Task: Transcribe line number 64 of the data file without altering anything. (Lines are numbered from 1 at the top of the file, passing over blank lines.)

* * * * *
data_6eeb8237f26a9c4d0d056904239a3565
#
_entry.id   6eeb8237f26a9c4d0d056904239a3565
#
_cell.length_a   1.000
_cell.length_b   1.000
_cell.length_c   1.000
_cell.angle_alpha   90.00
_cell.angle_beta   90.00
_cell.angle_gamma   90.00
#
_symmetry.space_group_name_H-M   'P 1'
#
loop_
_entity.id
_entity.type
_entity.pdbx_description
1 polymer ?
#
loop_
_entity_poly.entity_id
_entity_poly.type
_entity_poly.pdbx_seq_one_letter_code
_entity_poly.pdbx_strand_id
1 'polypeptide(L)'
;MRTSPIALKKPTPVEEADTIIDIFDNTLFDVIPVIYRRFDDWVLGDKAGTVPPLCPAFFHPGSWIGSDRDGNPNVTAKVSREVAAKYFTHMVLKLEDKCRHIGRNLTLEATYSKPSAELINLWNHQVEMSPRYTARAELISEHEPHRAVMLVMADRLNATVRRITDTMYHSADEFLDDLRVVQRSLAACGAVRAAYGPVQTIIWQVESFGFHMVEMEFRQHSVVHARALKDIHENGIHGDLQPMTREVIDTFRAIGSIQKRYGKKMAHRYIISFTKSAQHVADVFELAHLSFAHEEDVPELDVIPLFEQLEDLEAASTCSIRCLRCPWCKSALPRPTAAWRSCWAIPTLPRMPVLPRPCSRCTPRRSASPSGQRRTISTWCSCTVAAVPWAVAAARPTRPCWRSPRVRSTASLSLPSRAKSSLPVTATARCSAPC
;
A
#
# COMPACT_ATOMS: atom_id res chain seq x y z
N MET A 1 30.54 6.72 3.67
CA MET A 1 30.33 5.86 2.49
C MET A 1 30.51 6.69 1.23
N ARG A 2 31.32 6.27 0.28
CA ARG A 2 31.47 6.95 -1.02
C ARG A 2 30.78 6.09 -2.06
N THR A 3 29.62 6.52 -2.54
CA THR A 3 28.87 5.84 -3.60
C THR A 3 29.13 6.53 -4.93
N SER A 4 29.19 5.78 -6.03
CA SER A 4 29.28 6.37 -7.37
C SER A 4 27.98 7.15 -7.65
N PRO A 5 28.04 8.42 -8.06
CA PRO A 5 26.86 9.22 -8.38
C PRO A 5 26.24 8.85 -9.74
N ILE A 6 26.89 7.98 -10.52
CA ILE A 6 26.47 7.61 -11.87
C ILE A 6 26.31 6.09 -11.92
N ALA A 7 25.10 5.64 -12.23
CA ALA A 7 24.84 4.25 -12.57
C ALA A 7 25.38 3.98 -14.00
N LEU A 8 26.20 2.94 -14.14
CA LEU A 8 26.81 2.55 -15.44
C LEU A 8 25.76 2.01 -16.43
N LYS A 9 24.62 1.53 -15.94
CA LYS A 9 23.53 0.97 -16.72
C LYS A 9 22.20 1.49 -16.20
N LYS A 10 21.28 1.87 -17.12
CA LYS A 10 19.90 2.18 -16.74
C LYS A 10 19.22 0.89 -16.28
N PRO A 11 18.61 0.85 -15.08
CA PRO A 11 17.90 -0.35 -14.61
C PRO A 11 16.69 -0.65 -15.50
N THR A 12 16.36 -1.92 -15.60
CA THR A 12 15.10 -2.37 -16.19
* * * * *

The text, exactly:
N THR A 12 16.36 -1.92 -15.60